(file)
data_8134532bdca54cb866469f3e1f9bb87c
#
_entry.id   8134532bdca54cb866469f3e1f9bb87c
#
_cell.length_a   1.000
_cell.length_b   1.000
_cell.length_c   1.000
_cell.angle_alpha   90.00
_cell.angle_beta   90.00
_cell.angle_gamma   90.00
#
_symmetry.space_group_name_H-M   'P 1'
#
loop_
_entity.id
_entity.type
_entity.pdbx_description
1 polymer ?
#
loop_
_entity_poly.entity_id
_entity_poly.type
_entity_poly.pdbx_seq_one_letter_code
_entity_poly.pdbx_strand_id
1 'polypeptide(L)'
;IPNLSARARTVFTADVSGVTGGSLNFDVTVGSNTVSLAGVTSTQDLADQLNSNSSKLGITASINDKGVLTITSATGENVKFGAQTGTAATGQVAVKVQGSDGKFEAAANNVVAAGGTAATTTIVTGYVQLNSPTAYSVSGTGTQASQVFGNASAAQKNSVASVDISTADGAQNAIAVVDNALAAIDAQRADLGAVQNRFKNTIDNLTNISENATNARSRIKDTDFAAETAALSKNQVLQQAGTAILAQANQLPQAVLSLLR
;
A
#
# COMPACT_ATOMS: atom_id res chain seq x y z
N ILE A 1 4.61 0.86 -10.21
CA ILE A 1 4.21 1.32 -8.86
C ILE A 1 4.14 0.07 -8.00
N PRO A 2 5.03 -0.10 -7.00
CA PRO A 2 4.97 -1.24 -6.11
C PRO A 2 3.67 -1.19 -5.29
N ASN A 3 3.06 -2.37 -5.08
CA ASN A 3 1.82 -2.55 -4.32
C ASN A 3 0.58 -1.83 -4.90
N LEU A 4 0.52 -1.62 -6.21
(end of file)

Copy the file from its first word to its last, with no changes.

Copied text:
data_8134532bdca54cb866469f3e1f9bb87c
#
_entry.id   8134532bdca54cb866469f3e1f9bb87c
#
_cell.length_a   1.000
_cell.length_b   1.000
_cell.length_c   1.000
_cell.angle_alpha   90.00
_cell.angle_beta   90.00
_cell.angle_gamma   90.00
#
_symmetry.space_group_name_H-M   'P 1'
#
loop_
_entity.id
_entity.type
_entity.pdbx_description
1 polymer ?
#
loop_
_entity_poly.entity_id
_entity_poly.type
_entity_poly.pdbx_seq_one_letter_code
_entity_poly.pdbx_strand_id
1 'polypeptide(L)'
;IPNLSARARTVFTADVSGVTGGSLNFDVTVGSNTVSLAGVTSTQDLADQLNSNSSKLGITASINDKGVLTITSATGENVKFGAQTGTAATGQVAVKVQGSDGKFEAAANNVVAAGGTAATTTIVTGYVQLNSPTAYSVSGTGTQASQVFGNASAAQKNSVASVDISTADGAQNAIAVVDNALAAIDAQRADLGAVQNRFKNTIDNLTNISENATNARSRIKDTDFAAETAALSKNQVLQQAGTAILAQANQLPQAVLSLLR
;
A
#
# COMPACT_ATOMS: atom_id res chain seq x y z
N ILE A 1 4.61 0.86 -10.21
CA ILE A 1 4.21 1.32 -8.86
C ILE A 1 4.14 0.07 -8.00
N PRO A 2 5.03 -0.10 -7.00
CA PRO A 2 4.97 -1.24 -6.11
C PRO A 2 3.67 -1.19 -5.29
N ASN A 3 3.06 -2.37 -5.08
CA ASN A 3 1.82 -2.55 -4.32
C ASN A 3 0.58 -1.83 -4.90
N LEU A 4 0.52 -1.62 -6.21